Spectroscopy and in-situ studies of environmental catalysts

David Nielsen*

*Corresponding author for this work

Research output: Book/ReportPh.D. thesis

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Nitrogen oxides(NOx) are formed in combustion processes and are toxic to humans and harmful to the environment. The selective catalytic reduction (SCR) of NOx is an important catalytic process for limiting emissions. The development of catalysts applicable for low-temperature and automotive deNOx is an active research area as stricter legislation is implemented. Zeolites, particularly Cu-CHA materials, are applied in the automotive deNOx industry. Electron paramagnetic resonance spectroscopy (EPR) was applied to show that the differences in synthesis methods affected the copper distribution in the synthesized materials. This demonstrates that care must be taken when comparing results across otherwise similar materials. Using samples synthesized in-house by different methods, an industrially synthesized sample series, and commercially available materials the developed EPR-based methodologies and testing protocols were used to reveal the differences between the materials. Experiments with isotope-labeled NH3 demonstrate the rapid ligand exchange and mobility of Cu in the solid-state. H2-TPR and EPR were applied to analyze a series of industrial synthesized Cu-CHA materials to elucidate the discrepancy in the literature regarding the quantification of individual Cu sites.

For application in automotive exhaust treatment systems, the sensitivity of Cu-CHA materials to SO2 impurities in the exhaust is an important concern. SO2 is a poison to the catalyst even in low concentrations of a few ppm. The effect of SOon the SCR reactivity of Cu-CHA was analyzed by in-situ EPR for the first time. The results showed that the fresh catalyst was able to change its oxidation state rapidly, particularly from Cu+ to Cu2+, even in the presence of trace O2. In the sulfated and regenerated samples, this reactivity was retarded. The EPR results point to the mobility of Cu on the catalyst being blocked by SO2 coordination. The amount of copper that could be reduced and oxidized was less in the poisoned catalyst than in the fresh catalyst. The regeneration of the catalyst by heating caused some of the previously deactivated copper to become responsive to the gas treatment. The full reactivity of the fresh sampåle was not regained by the regeneration of the poisoned catalyst.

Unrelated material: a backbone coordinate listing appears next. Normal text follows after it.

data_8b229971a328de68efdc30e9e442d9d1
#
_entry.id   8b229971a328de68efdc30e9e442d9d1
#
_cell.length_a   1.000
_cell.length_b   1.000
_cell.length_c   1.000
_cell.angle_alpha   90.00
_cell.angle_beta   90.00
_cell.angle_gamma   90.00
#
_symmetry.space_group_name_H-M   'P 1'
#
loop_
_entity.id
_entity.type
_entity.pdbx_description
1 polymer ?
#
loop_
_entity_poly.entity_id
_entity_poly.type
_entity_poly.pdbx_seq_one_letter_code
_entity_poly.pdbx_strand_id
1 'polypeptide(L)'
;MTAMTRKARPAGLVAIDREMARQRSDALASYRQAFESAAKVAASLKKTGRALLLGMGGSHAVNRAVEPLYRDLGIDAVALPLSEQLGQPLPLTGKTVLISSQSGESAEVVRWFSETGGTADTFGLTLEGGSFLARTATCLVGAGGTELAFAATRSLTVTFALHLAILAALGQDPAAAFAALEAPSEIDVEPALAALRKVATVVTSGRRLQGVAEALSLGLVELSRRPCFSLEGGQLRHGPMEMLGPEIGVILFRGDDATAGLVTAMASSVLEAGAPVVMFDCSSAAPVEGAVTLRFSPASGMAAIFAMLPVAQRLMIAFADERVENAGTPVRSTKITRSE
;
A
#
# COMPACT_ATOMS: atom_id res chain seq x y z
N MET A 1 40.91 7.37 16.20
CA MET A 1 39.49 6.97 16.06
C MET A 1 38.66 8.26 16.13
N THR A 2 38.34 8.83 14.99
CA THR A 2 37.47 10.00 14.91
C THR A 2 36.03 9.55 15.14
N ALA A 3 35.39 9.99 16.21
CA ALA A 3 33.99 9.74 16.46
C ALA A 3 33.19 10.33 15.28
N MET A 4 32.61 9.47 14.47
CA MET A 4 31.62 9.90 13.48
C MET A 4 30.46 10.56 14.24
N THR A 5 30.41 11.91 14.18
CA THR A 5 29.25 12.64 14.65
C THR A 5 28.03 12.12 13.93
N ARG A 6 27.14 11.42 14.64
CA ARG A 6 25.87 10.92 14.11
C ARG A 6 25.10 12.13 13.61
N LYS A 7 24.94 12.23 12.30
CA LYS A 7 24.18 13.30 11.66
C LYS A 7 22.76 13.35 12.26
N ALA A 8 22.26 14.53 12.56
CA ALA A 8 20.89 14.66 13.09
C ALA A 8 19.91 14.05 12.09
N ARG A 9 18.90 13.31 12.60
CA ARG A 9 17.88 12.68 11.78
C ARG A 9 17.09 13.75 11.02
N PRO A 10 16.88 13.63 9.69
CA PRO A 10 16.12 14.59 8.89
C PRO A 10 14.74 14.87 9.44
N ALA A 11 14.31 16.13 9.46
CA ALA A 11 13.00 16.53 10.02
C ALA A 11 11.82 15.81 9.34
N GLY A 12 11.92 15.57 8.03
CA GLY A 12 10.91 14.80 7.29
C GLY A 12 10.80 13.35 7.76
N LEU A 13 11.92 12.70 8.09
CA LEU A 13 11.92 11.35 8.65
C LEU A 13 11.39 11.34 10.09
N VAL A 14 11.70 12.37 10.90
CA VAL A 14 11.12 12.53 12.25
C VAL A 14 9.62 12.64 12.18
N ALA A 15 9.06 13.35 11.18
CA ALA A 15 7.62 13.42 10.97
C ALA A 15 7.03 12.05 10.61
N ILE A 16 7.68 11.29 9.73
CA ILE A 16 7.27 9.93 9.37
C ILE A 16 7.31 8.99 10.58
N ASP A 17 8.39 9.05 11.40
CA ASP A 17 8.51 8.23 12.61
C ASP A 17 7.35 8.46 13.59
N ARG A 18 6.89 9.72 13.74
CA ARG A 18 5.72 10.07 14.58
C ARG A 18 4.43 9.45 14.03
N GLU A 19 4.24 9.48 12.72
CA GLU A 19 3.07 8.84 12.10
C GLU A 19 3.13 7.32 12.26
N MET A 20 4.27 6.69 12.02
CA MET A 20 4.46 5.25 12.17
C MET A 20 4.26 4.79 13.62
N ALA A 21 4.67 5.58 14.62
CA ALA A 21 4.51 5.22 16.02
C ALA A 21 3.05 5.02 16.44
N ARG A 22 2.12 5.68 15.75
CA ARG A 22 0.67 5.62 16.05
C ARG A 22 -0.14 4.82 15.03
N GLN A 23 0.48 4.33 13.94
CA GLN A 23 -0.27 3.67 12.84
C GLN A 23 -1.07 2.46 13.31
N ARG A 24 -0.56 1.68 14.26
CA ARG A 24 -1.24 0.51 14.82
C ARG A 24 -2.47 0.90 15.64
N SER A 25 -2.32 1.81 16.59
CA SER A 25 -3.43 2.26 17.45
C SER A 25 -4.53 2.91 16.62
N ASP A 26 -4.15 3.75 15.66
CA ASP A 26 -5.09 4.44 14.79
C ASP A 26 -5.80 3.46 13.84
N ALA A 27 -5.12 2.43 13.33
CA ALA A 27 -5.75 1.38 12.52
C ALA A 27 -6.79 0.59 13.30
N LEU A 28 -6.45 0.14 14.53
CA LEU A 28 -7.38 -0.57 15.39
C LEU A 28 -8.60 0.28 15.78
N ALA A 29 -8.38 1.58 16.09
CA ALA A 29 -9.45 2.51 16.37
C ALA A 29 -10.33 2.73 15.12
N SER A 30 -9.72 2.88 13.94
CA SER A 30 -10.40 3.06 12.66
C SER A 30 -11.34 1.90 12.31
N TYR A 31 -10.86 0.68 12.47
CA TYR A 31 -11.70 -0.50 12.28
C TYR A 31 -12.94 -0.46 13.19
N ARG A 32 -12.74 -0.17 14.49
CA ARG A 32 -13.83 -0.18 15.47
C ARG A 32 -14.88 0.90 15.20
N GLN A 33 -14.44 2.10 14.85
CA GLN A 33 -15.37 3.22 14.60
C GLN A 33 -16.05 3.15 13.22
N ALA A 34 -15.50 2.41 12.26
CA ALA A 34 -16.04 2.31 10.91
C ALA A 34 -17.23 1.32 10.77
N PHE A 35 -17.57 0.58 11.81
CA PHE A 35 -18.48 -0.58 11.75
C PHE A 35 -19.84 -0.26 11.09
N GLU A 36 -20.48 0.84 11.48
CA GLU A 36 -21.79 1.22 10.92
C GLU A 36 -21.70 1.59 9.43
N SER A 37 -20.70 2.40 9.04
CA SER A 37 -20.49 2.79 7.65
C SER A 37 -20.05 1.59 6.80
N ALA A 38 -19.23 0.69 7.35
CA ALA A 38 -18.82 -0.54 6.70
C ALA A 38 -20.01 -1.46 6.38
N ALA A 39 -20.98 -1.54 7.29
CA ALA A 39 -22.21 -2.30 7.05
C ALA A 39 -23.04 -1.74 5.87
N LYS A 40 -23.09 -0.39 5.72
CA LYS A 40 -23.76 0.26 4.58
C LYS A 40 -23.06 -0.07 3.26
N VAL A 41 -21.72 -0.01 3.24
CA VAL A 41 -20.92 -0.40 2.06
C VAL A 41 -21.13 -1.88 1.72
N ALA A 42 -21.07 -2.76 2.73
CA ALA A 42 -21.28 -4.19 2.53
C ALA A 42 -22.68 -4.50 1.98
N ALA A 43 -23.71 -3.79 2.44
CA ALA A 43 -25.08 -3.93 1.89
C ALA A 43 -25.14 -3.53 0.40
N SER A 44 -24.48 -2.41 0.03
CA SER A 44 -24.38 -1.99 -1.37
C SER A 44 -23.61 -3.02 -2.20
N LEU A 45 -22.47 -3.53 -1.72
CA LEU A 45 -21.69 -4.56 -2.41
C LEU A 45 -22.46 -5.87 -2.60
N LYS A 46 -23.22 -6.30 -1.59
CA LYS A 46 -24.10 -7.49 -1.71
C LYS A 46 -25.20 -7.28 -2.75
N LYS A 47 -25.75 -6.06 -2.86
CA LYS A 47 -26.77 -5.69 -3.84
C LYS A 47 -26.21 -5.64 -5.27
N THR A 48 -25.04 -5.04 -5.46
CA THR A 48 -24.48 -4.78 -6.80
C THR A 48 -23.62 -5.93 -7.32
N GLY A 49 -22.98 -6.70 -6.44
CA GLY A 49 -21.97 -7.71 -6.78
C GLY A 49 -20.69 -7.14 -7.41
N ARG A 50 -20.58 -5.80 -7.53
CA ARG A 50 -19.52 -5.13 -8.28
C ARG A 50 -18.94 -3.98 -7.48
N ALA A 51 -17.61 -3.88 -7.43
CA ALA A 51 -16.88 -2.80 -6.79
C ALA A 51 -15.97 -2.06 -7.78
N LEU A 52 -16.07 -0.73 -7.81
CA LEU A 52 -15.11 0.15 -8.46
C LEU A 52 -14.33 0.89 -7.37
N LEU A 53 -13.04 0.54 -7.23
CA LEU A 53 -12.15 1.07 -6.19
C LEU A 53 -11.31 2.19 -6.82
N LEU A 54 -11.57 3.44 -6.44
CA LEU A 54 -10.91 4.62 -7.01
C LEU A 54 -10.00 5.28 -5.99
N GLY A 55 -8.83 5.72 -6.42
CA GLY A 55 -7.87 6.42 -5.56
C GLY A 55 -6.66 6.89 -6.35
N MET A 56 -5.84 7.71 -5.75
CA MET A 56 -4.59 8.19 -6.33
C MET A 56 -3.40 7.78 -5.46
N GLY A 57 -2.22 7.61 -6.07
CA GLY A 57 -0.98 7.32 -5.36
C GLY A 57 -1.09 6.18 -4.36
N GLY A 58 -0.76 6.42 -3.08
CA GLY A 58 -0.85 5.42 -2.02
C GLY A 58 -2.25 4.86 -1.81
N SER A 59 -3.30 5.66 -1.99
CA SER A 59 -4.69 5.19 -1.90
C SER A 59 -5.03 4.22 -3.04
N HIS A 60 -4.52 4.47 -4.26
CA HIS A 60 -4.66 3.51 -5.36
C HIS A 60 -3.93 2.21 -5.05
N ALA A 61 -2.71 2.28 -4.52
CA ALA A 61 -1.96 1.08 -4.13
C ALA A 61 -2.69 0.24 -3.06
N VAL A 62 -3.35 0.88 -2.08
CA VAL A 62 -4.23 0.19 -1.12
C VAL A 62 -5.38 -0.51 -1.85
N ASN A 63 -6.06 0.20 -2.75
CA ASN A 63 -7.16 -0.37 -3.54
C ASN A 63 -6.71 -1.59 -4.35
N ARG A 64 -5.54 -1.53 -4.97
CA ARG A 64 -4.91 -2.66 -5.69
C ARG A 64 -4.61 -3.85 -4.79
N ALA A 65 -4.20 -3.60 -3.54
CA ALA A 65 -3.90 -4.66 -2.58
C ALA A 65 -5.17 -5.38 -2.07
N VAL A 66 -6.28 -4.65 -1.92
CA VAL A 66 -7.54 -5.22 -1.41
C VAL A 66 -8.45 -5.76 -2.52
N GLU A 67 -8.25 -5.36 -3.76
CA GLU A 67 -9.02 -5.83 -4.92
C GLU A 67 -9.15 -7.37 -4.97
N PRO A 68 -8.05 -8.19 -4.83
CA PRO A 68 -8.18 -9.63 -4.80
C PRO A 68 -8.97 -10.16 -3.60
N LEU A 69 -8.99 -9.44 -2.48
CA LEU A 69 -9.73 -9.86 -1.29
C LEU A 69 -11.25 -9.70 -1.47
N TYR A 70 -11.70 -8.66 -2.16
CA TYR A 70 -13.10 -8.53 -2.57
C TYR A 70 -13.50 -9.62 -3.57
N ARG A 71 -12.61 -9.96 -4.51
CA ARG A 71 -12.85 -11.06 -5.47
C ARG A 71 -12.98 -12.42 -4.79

A copper-based metal-organic framework (MOF), investigated in collaborative work, was able to adsorb gaseous NH3 stepwise and reversibly. The reversible and stepwise adsorption was followed by EPR in an experiment designed for this specific purpose resembling the reaction conditions reported by our collaborators. Post-synthetic modifications resulted in the crystalization of two new materials. The modified MOF with one linker exchanged was compared to the structure reported before showed a disordered structure in SC-XRD. The new MOF was also able to reversibly adsorb NH3, however, it did show signs of less stability compared to the original MOF. The second new structure was a 1-D polymer of {Cu2(CH3COO)4(tpt)}n. The 1-D zig-zag chain had a free coordination site on the TPT linker.

New vanadium-containing poly-oxometalate SCR deNOx catalyst materials, synthesized by Bukowski et.al., were investigated by in-situ EPR. The difference in activity between the material on TiO2 support and Al2O3 support was analyzed by EPR and a difference in interaction with the support could be demonstrated. The materials were analyzed in gases relevant to the SCR reaction and a difference in the willingness of the materials to change oxidation state was demonstrated. It was suggested that the metal-support interaction was the reason for the difference in activity.

Throughout the work presented here, the importance of spectroscopy under realistic and relevant conditions was demonstrated to be crucial to provide useful insights into the changing coordination environment of the active metal centers in the catalysts and materials. Several times, the analysis method had to be adapted to the specific materials and reactions under investigation. For these types of analysis, operando and in-situ EPR spectroscopy were powerful tools to track even minute changes in the analyzed systems.
Original languageEnglish
Place of PublicationKgs. Lyngby, Denmark
PublisherDTU Chemistry
Number of pages281
Publication statusPublished - 2021


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